a storage capacitor (24) for storing a voltage to be used for controlling the addressing of the drive transistor (22; 40);
a light-dependent device (27) for controlling discharge of the storage capacitor (24), thereby to alter the control of the drive transistor in dependence on the light output of the display element; and
a circuit (60) associated with the drive transistor for increasing the rate of discharge of the storage capacitor (24) when the storage capacitor is discharged in response to the light dependent device (27) output, wherein the circuit associated with the drive transistor comprises a clocked inverter circuit (36,140), the output of the inverter circuit controlling the drive transistor.
2. A device as claimed in claim 1, further comprising a discharge transistor (36) for discharging the storage capacitor (24) thereby to switch off the drive transistor (22).
3. A device as claimed in claim 2, wherein the light-dependent device controls the timing of the switching of the discharge transistor (36) from an off to an on state.
4. A device as claimed in claim 2, wherein a discharge capacitor (40) is provided between the gate of the discharge transistor (36) and a constant voltage line, and the light dependent device is for charging or discharging the discharge capacitor (40).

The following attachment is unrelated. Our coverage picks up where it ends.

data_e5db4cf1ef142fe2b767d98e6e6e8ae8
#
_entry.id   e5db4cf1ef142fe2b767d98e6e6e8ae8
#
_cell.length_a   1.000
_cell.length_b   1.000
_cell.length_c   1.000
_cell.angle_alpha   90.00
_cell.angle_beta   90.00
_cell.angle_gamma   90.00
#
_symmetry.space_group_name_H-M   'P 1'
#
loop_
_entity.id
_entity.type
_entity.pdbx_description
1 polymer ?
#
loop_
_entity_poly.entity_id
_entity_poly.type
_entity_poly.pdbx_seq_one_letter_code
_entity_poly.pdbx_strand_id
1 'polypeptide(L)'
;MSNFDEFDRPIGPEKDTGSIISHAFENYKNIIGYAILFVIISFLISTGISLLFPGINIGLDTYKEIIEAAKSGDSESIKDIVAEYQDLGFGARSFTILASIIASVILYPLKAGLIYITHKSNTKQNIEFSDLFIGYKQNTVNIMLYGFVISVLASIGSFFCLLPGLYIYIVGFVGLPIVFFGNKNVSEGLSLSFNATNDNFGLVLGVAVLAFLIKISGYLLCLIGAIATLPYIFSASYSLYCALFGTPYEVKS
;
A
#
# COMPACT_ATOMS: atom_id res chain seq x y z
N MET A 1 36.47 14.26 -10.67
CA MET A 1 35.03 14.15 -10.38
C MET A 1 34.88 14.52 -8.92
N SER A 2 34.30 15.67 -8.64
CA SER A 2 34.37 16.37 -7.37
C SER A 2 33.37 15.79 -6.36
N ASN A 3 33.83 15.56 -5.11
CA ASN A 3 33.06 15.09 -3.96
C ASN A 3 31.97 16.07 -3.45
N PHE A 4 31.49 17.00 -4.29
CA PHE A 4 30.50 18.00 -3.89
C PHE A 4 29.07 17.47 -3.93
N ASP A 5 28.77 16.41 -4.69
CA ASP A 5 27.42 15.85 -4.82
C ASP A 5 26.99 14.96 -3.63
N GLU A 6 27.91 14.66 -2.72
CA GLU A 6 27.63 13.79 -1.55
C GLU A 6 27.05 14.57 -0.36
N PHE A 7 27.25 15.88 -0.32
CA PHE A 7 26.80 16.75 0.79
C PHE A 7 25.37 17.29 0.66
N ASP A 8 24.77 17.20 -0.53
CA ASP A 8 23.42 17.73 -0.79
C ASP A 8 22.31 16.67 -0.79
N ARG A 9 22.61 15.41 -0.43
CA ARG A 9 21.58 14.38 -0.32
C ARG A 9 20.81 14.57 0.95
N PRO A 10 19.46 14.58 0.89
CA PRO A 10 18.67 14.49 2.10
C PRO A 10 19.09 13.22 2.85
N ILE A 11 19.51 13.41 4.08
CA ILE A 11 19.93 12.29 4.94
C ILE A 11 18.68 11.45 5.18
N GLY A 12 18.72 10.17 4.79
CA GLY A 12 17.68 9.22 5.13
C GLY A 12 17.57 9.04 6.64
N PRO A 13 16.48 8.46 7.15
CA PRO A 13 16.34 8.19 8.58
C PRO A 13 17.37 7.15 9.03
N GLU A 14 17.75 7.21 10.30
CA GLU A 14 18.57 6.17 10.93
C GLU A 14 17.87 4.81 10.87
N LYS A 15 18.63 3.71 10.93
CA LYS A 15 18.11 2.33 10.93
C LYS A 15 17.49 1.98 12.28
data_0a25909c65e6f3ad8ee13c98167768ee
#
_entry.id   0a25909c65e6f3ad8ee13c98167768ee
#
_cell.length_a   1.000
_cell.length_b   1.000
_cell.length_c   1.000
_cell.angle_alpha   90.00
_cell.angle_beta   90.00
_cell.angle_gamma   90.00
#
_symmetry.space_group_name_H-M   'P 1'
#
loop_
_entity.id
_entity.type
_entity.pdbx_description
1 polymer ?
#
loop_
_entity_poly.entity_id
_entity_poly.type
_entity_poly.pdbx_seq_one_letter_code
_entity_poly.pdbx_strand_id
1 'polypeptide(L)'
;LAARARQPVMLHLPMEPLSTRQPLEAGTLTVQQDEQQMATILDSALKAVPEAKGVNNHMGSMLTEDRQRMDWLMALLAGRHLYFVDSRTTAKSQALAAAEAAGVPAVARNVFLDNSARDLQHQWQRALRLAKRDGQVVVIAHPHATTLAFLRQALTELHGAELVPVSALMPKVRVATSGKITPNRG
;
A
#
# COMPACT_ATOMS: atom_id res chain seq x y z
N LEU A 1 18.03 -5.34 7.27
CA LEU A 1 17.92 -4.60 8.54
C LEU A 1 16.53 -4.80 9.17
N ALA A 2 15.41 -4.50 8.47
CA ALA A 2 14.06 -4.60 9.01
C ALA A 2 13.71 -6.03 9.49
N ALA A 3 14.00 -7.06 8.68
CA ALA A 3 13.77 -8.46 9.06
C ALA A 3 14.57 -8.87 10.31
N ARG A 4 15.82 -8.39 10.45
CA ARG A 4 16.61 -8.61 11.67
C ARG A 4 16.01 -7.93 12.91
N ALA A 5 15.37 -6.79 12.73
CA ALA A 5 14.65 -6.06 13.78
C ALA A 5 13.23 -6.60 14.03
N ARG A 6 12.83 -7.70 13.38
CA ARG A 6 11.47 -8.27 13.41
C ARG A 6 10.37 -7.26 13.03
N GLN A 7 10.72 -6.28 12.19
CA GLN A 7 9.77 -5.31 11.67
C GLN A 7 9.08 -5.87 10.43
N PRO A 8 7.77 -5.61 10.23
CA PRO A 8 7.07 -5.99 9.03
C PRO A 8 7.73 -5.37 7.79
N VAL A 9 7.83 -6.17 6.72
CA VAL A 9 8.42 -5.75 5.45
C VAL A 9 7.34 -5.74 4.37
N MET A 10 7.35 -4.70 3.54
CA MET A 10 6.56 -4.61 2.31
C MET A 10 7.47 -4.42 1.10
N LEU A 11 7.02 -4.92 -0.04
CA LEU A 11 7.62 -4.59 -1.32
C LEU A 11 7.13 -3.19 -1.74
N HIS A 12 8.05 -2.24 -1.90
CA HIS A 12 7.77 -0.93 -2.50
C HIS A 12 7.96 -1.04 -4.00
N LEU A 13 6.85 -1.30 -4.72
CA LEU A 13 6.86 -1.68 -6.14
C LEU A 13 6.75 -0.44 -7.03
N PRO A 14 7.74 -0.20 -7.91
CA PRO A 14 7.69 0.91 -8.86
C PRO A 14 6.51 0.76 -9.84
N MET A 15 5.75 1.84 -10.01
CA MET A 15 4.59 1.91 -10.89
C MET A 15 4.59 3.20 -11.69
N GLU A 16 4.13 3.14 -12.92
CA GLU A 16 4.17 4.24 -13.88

5. A device as claimed in claim 1, wherein the circuit associated with the drive transistor comprises a second transistor (130) in series with the drive transistor (22), such that the second transistor (130) and the drive transistor (22) form an inverter circuit, the output of the inverter circuit driving the display element.
6. A device as claimed in claim 1, wherein the circuit associated with the drive transistor comprises a feedback transistor (Tfeedback), wherein the discharge transistor (Tdischarge) connects to the gate of the feedback transistor and the feedback transistor connects to the gate of the discharge transistor.